3D200%26imageid%3DCS8516813&size=20&dhm=fdfe56f1&hl=en

Satellites weighing 15 tons or
more derive 1/3 of their weight
from copper harnesses
Boeing 747 uses up to 135 of
copper wire that can weight more
than 4000 pounds
Copper wires also oxidize and
corrode, are susceptible to
vibration fatigue, and create
premature electronics failures due
to overheating conditions.
Will replace copper wiring on
aerospace systems with carbon
nanotube sheets
MILITARY APPLICATIONS
Conductive coating to
be used on jet fighter
canopies - clear
bubbles that cover
planes' cockpits - for
the US air force
 Coating will improve
electromagnetic
shielding and
electrostatic discharge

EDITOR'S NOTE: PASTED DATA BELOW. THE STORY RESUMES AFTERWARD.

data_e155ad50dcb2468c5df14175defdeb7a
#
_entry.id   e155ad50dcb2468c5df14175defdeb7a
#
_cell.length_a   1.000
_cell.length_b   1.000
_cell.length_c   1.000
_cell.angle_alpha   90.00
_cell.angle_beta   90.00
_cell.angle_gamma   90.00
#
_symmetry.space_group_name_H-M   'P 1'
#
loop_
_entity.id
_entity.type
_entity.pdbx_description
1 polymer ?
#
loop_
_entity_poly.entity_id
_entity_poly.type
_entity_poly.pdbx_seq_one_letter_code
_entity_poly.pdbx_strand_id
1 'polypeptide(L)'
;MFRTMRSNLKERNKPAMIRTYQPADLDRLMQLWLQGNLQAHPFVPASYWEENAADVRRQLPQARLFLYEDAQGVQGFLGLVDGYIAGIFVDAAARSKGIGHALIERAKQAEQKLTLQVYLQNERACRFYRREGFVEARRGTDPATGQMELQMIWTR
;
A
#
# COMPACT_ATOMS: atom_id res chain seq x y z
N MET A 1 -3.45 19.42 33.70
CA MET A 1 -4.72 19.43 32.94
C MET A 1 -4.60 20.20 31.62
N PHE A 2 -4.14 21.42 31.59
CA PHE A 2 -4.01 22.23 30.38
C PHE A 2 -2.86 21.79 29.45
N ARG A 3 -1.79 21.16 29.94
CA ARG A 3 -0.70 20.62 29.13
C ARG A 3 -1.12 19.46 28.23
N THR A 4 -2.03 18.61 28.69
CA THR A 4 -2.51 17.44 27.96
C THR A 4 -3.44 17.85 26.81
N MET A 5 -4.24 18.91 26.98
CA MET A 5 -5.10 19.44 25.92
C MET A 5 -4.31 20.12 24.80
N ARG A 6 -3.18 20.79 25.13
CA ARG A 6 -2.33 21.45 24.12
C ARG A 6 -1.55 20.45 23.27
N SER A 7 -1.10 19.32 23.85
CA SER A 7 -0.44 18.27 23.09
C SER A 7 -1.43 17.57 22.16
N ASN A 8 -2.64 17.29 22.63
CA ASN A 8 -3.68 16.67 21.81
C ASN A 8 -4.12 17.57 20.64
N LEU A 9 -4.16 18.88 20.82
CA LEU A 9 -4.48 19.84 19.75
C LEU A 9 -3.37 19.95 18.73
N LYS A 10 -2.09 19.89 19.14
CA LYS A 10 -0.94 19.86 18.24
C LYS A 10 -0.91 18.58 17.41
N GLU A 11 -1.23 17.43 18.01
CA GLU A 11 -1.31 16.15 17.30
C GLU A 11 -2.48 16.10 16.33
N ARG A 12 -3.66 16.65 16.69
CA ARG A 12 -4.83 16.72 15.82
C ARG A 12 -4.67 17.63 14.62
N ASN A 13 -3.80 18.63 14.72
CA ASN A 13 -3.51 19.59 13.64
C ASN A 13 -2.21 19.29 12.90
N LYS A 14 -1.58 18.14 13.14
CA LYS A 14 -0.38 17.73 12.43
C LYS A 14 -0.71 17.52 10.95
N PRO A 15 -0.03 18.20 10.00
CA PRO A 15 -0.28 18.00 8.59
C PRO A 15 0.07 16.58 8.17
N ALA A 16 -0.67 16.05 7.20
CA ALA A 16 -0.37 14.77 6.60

to prevent electronic
disruption

http://upload.wikimedia.org/wikipedia/commons/thumb/c/c9/F16_June_2008.jpg/800px-F-16_June_2008.jpg
REFERENCES
http://www.azonano.com/details.asp?ArticleID=11
74#_The_Main_Nanotechnology_Sectors%20tha
http://alglobus.net/NASAwork/papers/nano1997/ap
plications/
Group S5
Nanotechnology and Aerospace
Applications
Rebuttal
S5 Rebuttal of Presentation 2
• S5 feels that for the most part, the criticism was accurate and
just. Laura should have tried to memorize the material to a
greater extent and not read from notes as much. Pradip had
extensive writing on his slides, as the audience reviewed on.
Jason could have put more effort into his slides and
rehearsed his part. More research would have been good
too. One of the reviews commented on the irrelevance of
the futuristic things that NASA is working on as they are too
far in the future, however, these are big projects and
definitely worth focusing on now. I think that we should have
discussed the space elevator—it shows that NASA is aimed
toward highly technological advances and is focused on
succeeding in their goals.
Presentation:
Nanotechnology and Aerospace Applications
By Group 5
